Last month saw the first post in a new regular column called Lost in Music
. It is about those albums that have been forgotten about, or were never well known, but which have remained on someone’s playlist never the less. I wanted to know what they are and the story behind why an individual loves them. I kicked things off with One Dove’s Morning White Dove
and I asked for anyone else’s examples that we could publish on Scots Whay Hae!
Taking me up on the offer, Arran Arctic, who you may have heard talking and playing on podcast 17,
has taken up my offer to write about and recommend Linda Perhacs’ 1970 album Parallelograms,
and I thank him for doing so. He is a gentleman who is always welcome round our way, and one with impeccable taste as Parallelograms
is an astonishing recording. I’ve just finished listening to it while reading the latest Alan Warner novel The Deadman’s Pedal
(which is set in the early 1970s) and the two work perfectly together.
If you are asking how such an article fits this website then you haven’t grasped what Scots Whay Hae! is about. Ultimately we want to make people’s lives better and more exciting by informing them of what is out there, and also why. Arran is one of the most interesting and experimental musicians in Scotland today, and any insight into what inspires him is always going to be worth reading about and listening to. Or to put it another way; ma house, ma rules.
The year is 1970, and by day, Linda Perhacs is a dental hygienist in Los Angeles, California. By night, however, Miss Perhacs and producer Leonard Rosenman are recording what will become one of the most sought after cult albums of the 20th century.
‘Parallelograms’ was mastered badly, barely promoted and released to little fanfare by the ill-fated Kapp Records (absorbed by MCA Records 2 years later). The LP was soon forgotten, and remains Perhacs’s only release to date.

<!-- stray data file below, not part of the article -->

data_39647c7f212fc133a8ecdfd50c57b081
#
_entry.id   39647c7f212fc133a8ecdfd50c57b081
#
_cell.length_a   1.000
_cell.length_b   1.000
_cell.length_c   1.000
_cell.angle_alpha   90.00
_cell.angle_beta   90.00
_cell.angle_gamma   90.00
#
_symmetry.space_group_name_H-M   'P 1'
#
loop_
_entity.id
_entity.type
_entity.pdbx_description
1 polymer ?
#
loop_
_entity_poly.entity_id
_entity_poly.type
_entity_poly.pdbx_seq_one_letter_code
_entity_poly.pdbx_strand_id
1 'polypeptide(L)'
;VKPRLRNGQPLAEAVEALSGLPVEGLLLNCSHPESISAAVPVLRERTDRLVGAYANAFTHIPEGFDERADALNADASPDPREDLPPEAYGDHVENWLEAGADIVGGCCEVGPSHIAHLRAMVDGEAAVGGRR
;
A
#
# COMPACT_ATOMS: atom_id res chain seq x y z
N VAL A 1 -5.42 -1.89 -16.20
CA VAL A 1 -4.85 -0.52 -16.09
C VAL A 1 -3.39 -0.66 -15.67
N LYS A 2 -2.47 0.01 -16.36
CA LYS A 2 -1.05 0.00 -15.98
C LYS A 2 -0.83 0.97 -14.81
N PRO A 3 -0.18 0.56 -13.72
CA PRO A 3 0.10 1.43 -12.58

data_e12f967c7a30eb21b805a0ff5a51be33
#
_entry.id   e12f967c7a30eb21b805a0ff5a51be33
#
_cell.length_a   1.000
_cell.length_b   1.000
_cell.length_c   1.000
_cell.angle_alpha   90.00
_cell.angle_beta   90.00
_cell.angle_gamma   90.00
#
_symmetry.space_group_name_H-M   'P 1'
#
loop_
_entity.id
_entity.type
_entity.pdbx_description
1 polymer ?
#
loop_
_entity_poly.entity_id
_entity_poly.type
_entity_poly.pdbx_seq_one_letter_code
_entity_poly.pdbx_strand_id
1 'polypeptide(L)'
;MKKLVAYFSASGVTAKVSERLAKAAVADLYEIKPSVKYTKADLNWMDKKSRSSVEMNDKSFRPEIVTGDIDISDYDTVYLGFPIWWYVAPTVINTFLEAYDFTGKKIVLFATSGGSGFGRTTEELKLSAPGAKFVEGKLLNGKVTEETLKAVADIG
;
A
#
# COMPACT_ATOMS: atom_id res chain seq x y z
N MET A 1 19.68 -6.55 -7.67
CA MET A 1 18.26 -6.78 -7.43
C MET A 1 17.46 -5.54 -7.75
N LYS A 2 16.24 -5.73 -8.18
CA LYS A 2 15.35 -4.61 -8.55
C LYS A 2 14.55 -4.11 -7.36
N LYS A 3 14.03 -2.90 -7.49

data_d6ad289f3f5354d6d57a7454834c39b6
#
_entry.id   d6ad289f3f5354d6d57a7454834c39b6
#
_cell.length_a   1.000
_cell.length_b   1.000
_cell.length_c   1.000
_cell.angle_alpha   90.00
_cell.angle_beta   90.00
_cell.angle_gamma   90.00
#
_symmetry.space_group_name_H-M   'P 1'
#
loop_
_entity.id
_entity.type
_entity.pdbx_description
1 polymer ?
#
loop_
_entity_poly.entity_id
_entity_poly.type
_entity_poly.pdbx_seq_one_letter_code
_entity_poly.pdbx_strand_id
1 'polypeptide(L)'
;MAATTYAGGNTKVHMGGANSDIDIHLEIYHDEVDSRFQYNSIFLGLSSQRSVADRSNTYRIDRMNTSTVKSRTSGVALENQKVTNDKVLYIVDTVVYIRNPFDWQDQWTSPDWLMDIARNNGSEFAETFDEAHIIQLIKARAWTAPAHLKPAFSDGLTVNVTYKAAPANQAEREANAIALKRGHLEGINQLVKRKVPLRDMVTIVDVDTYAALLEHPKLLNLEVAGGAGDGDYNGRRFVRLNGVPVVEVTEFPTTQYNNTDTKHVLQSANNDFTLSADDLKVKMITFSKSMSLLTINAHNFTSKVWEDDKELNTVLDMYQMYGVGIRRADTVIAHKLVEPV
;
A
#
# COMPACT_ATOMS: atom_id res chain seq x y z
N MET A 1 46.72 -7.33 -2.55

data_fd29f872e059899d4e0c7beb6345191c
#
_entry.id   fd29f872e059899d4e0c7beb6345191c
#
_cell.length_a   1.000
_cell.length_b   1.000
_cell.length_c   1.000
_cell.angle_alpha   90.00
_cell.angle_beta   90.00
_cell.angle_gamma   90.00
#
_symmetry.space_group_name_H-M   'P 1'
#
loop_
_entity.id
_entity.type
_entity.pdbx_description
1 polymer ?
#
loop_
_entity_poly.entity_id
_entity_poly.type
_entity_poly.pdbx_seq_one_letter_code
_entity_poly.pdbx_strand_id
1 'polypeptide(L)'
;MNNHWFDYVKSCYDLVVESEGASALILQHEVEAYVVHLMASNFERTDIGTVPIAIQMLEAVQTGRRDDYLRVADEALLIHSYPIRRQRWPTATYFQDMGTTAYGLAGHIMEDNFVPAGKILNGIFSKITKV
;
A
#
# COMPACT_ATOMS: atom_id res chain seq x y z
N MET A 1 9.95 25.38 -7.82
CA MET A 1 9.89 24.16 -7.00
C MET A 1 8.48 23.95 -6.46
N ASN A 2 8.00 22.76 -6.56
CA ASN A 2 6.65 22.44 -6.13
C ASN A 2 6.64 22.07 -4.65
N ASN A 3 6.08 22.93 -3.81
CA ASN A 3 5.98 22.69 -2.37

Cross-dissolve to 2003 and original vinyl copies of ‘Parallelograms’ are selling for $200-$400. Spurred on by the word-of-mouth murmur, folk label Wild Places spend 2 years tracking the illusive Perhacs down before finally re-releasing her album in 2005. And the world went wild… sort of.
The 2005 re-issue was sourced from Perhacs’s personal collection of master recordings, and finally did the record justice. ‘Parallelograms’ is very much a folk record. What got people talking was Perhac’s weightless mezzo-soprano, backed by gently plucked guitars and deeply resounding flourishes of percussion. The album gives us so much more than that though.
There’s folk rock on ‘Porcelain Baked-Over Cast-Iron Wedding’, Appalachian bluegrass on ‘Paper Mountain Man’ and psychedelic breakdowns on the title track. The overall sound is never less than beautiful, featuring occasional wisps of electronically treated xylophone and flute the boys as Ghost Box would sell their mothers to sample.
Another re-issue in 2008 by Sunbeam Records saw Perhacs step briefly back into public view but recline once again just as quickly. She’s not a social butterfly it would seem. But who cares when the one thing she’s given us is so close to being flawless. Many musicians work for decades before coming close to crystalising their sound, but Linda Perhacs did it right off the bat.
‘Parallelograms’ is like no other record I’ve heard and is well worth seeking out. Especially since it’s a damn sight easier to get ahold of a copy now!
If you don’t just want to hear me crack on about my old record collection then please send me your stories about lost albums that mean the world to you, but for some reason not to the world. You can email them to me at firstname.lastname@example.org and then we all get to have cooler collections of music than anyone else.